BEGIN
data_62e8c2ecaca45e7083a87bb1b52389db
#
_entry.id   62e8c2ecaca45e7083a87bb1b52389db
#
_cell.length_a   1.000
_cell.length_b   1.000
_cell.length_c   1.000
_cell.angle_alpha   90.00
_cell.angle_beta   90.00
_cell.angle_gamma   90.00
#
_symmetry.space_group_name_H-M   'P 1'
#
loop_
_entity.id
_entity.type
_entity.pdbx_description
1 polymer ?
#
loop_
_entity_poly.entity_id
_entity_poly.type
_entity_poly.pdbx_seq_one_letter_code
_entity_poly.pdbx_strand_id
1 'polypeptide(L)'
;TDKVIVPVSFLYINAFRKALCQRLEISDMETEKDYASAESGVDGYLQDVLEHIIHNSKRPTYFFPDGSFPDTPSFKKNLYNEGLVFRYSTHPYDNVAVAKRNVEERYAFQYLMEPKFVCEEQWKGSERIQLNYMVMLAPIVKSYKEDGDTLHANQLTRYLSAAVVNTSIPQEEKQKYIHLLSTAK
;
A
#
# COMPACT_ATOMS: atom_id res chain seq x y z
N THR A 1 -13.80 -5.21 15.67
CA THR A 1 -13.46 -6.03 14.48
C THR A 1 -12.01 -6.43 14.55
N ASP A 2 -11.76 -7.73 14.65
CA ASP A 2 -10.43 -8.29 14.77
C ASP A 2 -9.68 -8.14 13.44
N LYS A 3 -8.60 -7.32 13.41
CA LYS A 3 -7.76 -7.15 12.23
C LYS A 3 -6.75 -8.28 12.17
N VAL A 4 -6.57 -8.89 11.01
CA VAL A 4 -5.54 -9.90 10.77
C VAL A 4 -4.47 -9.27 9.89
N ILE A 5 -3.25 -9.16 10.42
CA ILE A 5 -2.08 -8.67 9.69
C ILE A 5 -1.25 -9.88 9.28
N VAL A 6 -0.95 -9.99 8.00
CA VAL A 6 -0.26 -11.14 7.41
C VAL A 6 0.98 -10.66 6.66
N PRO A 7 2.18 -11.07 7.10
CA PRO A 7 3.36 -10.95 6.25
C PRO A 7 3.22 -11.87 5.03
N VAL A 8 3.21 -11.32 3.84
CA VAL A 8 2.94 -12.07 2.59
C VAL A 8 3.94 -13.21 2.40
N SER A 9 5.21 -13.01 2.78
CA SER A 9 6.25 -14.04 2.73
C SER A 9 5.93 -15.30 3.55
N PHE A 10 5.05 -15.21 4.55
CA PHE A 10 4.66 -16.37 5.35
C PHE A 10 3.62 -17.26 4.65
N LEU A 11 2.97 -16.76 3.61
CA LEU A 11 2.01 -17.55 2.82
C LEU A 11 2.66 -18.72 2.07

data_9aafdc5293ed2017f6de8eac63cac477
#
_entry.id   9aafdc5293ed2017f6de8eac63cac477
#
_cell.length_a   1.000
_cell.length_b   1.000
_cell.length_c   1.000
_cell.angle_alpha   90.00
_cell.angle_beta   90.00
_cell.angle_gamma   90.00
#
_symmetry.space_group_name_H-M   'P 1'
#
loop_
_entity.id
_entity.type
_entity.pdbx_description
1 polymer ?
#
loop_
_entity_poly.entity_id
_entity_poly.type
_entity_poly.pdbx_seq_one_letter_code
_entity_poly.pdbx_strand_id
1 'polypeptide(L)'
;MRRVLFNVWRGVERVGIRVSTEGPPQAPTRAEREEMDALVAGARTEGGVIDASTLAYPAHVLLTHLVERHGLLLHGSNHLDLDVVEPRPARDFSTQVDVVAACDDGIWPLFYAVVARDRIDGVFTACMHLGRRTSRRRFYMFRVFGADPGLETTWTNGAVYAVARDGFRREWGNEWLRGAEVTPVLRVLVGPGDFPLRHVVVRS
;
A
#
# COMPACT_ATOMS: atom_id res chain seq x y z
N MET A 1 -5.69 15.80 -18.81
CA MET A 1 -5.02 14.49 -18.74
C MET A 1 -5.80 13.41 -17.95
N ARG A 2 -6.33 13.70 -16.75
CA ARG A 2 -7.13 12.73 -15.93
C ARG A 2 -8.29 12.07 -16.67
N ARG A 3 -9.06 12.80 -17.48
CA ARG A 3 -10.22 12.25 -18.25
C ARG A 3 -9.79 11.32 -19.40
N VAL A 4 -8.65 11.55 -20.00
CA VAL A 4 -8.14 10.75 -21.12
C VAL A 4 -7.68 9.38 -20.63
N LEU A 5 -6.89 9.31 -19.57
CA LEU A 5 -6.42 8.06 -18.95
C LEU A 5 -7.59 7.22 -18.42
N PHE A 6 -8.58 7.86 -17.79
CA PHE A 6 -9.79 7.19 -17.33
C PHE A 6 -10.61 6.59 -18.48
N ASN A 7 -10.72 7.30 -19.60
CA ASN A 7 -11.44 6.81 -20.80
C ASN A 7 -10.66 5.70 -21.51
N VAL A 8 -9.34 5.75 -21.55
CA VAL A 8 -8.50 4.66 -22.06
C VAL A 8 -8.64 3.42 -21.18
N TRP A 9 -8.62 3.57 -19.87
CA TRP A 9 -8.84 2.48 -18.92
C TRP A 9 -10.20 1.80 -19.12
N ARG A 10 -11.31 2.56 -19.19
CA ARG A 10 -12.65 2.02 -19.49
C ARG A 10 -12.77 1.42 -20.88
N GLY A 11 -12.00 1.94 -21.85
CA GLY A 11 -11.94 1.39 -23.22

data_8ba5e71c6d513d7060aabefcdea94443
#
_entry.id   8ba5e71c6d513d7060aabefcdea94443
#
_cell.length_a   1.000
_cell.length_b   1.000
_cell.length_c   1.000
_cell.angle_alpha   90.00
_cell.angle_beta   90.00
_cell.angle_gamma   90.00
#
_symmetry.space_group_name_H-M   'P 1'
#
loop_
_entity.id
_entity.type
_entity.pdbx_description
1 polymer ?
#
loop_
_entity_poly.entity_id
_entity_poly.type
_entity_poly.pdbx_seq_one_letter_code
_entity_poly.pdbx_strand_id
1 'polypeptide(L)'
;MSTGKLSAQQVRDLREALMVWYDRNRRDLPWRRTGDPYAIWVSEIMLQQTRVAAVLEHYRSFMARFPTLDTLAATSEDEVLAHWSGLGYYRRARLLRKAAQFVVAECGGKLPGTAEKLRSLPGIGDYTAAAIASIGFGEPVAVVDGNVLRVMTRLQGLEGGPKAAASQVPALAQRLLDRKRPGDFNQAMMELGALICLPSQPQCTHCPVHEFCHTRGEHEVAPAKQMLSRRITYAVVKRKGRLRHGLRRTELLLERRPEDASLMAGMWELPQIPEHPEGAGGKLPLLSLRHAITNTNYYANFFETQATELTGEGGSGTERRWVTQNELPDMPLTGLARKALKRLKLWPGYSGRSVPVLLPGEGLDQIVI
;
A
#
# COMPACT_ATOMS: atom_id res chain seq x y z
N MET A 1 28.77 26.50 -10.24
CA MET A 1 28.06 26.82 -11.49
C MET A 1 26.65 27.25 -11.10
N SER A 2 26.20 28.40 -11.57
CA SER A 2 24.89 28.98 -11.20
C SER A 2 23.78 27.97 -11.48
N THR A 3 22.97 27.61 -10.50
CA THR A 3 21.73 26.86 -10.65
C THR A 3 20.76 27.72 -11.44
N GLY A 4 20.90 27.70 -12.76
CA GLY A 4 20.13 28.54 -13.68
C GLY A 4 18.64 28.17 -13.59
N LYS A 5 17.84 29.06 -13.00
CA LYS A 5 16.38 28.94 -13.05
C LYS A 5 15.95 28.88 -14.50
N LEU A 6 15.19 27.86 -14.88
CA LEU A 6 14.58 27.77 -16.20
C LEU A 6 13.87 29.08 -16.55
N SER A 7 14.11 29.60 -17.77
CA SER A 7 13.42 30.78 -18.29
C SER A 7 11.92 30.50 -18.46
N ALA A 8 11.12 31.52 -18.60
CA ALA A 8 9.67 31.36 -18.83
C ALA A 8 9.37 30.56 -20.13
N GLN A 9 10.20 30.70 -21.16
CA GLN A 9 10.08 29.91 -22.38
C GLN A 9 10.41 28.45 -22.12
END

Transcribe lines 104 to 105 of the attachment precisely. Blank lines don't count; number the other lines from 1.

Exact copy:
CA VAL A 4 -8.14 10.75 -21.12
C VAL A 4 -7.68 9.38 -20.63